The Real Deal: Papads May Not Be As Healthy As You Think
Dr. Rupali Datta, NDTV | Updated: August 24, 2016 14:22 IST
Once upon a time, every Indian home had a charpoy full of papads drying in the sun. Sadly, the art of making papad at home seems to be dying and we’ve conveniently switched to the store-bought stuff. Still, the crisp treat remains to be one of most loved accompaniments. It can transform a boring meal or can be served as a quick snack.
Each region had its own speciality - south Indian rice papads to those made with gram flour (besan) that are popular in Rajasthan or the Punjabi urad dal papads. Today, people are experimenting with a lot with ingredients and you can find papads in new flavours like those made with yam, tapioca and jackfruit. Roasted papad topped with tomato, onion and a pinch of chaat masala is often served as a cocktail snack. They are also offered with dips as a side. But what’s more interesting to note is that somewhere along the way papads went from being an accompaniment to becoming a standal-one dish as a Chaat or even the popular Papad ki Subzi.You may think that papads easily qualify as a low-calorie bite but that’s before you read the labels. So, let’s have a look at their real health quotient.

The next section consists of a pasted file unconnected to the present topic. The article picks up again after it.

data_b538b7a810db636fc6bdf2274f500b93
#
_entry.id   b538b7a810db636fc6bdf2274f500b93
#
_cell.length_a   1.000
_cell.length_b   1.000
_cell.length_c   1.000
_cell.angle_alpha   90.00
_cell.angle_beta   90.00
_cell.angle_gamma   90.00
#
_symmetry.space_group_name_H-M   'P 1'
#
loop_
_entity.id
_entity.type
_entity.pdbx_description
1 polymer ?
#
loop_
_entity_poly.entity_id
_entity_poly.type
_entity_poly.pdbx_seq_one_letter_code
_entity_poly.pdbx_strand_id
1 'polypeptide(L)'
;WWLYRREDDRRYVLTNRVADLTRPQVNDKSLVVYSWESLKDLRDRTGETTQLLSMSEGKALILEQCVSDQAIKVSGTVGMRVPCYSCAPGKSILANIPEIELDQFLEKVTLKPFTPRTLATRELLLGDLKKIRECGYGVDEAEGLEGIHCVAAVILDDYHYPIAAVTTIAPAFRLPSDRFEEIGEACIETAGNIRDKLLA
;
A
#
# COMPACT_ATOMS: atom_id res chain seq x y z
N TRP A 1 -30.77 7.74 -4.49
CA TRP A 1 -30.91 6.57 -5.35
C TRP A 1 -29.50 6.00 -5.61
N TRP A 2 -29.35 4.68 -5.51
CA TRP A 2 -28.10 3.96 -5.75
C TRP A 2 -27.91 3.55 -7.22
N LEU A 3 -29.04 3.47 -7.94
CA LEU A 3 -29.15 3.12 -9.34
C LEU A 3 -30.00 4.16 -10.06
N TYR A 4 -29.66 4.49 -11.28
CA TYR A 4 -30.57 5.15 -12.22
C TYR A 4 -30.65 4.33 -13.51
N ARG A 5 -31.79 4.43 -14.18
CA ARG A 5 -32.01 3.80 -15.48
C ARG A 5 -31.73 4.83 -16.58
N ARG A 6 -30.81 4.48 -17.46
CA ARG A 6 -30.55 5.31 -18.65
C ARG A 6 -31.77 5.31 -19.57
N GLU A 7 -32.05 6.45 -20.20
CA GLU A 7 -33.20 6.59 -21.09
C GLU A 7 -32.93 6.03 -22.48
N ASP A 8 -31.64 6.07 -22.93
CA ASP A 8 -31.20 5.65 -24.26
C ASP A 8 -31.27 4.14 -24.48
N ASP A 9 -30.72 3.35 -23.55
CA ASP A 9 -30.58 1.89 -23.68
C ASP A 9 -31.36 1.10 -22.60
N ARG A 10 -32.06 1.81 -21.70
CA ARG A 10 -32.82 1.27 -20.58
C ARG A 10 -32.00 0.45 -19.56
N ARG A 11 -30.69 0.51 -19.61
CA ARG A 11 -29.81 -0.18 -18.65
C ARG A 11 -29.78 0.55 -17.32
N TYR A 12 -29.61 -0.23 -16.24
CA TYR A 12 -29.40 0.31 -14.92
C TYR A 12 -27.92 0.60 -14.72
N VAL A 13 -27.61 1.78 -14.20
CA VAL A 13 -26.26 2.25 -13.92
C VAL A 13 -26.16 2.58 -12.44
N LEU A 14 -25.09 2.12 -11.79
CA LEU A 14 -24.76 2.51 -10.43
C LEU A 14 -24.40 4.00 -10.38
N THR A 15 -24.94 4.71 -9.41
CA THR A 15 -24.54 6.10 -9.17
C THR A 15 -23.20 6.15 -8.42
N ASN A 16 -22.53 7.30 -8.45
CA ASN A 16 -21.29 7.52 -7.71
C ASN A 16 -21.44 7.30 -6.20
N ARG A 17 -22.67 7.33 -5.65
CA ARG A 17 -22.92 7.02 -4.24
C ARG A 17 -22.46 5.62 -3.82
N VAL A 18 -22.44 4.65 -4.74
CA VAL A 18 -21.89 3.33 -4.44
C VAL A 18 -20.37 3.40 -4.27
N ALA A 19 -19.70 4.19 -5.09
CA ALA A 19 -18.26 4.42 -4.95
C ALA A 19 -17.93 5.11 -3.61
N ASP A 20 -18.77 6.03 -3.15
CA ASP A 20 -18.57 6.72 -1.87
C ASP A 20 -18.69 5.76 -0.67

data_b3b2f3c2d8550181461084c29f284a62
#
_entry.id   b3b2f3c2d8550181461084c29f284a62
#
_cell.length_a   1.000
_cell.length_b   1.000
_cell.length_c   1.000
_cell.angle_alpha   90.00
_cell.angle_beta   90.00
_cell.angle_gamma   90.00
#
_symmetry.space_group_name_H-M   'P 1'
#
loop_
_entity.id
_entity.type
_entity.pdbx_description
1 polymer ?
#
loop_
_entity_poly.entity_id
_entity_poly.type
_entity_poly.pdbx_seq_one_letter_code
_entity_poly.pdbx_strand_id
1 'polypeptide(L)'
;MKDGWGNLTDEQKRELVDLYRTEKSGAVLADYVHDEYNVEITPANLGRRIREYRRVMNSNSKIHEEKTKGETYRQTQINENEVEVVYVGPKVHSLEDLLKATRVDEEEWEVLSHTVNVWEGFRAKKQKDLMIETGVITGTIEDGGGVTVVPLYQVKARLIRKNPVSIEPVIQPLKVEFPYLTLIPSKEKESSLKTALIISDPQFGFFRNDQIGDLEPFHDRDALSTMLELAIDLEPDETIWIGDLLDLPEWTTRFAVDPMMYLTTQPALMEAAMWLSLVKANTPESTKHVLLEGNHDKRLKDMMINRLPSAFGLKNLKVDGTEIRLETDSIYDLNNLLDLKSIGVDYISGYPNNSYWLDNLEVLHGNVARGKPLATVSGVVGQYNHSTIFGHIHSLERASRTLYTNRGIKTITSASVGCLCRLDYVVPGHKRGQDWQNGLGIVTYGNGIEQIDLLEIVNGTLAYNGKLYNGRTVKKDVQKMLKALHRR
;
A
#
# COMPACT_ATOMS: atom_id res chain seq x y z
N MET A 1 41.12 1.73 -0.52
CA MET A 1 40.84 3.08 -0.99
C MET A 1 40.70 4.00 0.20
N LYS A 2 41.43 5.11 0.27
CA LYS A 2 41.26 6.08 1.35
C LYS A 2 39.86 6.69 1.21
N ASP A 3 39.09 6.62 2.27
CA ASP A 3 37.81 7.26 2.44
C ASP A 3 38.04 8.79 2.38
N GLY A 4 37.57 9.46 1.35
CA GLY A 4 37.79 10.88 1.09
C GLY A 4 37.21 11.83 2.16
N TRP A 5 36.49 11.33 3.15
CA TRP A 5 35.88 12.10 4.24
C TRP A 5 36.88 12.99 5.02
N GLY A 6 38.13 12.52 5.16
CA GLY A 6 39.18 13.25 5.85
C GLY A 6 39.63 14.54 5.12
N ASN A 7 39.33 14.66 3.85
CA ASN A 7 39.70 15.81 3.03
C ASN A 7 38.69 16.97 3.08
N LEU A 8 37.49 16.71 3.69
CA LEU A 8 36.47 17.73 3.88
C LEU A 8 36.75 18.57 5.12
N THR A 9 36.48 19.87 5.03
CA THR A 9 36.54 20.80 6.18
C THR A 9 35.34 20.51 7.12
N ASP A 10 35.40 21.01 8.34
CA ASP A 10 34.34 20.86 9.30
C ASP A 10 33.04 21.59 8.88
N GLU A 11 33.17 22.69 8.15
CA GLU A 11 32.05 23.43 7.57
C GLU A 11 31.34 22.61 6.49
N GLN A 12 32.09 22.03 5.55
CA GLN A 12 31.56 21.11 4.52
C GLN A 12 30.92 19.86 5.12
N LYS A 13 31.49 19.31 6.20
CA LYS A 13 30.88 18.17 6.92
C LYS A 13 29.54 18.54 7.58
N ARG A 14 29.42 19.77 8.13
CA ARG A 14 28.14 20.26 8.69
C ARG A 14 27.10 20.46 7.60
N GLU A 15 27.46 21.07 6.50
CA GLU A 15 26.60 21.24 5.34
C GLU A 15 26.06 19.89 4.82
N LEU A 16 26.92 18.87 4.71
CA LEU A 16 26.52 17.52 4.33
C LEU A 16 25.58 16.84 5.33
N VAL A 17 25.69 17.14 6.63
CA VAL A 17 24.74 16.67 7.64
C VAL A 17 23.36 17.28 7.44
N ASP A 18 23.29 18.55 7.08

1 Papad (approximately 13 grams)
When eaten in moderation, about one to two pieces, it makes for a decent snack. But papads cannot be and should not be substituted for whole grains in your daily meals. Moreover, you cannot have them freely because calorie wise – 2 papads are equal to 1 chappati. So, don’t be fooled that by replacing your meals you are limiting your calories.
Another surprising fact that may have easily slipped your attention is the use of preservatives and additives in factory-made papads. A sodium salt called ‘Saji’ is a common preservative used by many. It is added along with salt to enhance the flavour but at the same time it makes papad a high-sodium food not advisable for people with heart diseases, kidney diseases and high BP. Store-bought papads are also often loaded with artificial flavours and spices that can take your digestive system on an overdrive causing acidity.
There’s more that no one may have told you. Frying papads increases the oil and fat intake. Papads are known to absorb oil while frying. Research has shown that frying and flame roasting papads may produce acrylamide which is a neuro-toxin and also a known carcinogen. Acrylamide also occurs because of rancidity caused due to fat oxidation, which may leads to anxiety and mood swings. Interestingly, it has been found that microwave roasting does not produce the same result and it seems to be a healthier option.
All said and done, papads add variety to the palate and of course the beautiful crunch we all love, but it’s good to consume them in moderation. Handmade papads in small batches are fresher and healthier but they cannot become a meal replacement.
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